It was late summer in 1999, and I was in Israel. President Bush was still Governor Bush, and I was traveling as his foreign policy adviser. In a meeting with Ariel Sharon, I met one of his advisersa confident and impressive woman, roughly my age (well, actually a little younger), named Tzipi Livni.
Little did I know how intertwined our lives and work would become. Last May, Tzipi, like me, became the second woman ever to hold her nation's top foreign policy job. Those early months were anything but easy: violence in Gaza, a war in Lebanon, a radical President in Iran. Tzipi's strength to endure, indeed to excel, in what were difficult, often heartbreaking, conditions was a testament to her character. Tzipi and Prime Minister Ehud Olmert have the foresight to know that a Palestinian state is in Israel's greatest interest, and that they must pursue the cause of peace with their Arab neighbors. President Bush and I deeply share this goal. And for Tzipi and me, it is now the focus of our work together.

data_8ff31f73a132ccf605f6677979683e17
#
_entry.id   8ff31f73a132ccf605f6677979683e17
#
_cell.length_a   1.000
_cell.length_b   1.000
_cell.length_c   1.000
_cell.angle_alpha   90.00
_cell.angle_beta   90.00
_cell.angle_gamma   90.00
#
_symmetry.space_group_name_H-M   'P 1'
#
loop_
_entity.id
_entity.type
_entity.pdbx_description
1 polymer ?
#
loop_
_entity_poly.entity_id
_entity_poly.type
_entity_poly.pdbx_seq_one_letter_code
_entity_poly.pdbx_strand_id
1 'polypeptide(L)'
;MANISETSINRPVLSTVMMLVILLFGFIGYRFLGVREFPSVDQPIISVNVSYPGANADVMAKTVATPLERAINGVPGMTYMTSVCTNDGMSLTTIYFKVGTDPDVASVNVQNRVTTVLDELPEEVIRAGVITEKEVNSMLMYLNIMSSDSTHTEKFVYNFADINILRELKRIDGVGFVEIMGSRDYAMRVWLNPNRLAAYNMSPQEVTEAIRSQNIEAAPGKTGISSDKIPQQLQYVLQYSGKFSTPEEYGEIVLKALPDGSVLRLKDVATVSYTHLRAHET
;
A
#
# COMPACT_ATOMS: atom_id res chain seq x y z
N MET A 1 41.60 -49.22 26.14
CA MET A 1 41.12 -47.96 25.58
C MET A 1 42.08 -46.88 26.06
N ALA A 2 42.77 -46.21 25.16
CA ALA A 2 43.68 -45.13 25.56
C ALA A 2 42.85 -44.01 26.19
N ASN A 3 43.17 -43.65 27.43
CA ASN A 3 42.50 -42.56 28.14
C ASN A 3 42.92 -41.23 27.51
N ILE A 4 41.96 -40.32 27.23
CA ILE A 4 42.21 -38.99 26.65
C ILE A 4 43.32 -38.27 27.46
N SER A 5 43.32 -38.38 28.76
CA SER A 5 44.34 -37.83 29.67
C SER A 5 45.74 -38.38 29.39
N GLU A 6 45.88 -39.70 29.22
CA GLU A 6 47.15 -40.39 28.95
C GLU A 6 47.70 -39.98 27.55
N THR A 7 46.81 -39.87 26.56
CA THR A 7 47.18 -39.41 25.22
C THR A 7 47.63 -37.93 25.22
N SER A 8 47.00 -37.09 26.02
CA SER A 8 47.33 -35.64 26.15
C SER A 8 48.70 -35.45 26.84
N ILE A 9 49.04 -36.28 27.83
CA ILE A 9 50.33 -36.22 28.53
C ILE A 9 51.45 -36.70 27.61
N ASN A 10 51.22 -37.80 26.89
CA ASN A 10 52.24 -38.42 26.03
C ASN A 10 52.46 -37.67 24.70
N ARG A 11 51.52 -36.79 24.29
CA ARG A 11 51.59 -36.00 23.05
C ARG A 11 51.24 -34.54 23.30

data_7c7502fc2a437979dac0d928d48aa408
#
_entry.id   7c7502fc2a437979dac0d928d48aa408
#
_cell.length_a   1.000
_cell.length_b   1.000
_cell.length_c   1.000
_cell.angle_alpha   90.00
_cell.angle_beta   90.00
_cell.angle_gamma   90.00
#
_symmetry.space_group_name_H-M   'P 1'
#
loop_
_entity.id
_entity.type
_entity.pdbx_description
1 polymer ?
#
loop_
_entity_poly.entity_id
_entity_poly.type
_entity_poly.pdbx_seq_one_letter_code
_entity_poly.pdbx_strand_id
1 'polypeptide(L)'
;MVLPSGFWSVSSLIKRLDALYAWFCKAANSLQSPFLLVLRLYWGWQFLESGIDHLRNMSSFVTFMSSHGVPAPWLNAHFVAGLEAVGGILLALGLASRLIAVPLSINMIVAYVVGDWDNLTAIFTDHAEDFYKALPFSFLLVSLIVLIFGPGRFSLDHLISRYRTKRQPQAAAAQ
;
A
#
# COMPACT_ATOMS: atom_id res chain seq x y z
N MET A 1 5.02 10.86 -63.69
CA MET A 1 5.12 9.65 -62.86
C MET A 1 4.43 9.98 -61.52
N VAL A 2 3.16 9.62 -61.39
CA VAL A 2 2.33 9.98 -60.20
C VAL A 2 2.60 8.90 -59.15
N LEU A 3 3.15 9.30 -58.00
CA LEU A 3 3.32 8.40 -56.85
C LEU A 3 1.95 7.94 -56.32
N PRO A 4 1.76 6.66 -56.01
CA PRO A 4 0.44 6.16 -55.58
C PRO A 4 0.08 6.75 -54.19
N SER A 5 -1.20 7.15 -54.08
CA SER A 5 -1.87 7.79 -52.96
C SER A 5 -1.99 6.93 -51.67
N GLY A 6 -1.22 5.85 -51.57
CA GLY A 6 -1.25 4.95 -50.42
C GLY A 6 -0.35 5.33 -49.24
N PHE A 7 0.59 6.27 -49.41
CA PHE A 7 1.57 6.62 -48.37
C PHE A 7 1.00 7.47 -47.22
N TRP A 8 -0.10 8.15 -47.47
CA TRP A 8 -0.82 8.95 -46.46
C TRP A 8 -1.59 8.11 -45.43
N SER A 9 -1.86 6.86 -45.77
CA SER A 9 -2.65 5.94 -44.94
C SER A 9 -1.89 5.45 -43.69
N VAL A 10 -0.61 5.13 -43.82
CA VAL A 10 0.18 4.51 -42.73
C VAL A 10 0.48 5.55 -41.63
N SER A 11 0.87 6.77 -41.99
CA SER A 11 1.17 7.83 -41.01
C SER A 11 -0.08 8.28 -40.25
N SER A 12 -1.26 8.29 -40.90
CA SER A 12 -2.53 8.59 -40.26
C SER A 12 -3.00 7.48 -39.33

Tzipi has not just been my colleague; she has become my friend. We have sat together for hours debating ideasfreely, openly, even combatively at times. I have learned of her deep pride in her children. We share an abiding respect for our now deceased fathersmine, a successful son of the old segregated American South; hers, a defender of the Jewish homeland in its first days of independence.
Tzipi, 48, is a woman of conviction, intelligence and peace. I deeply respect her. I like being around her. And I know that long after we have both exited the world stage, we'll still be friends.
Rice is U.S. Secretary of State
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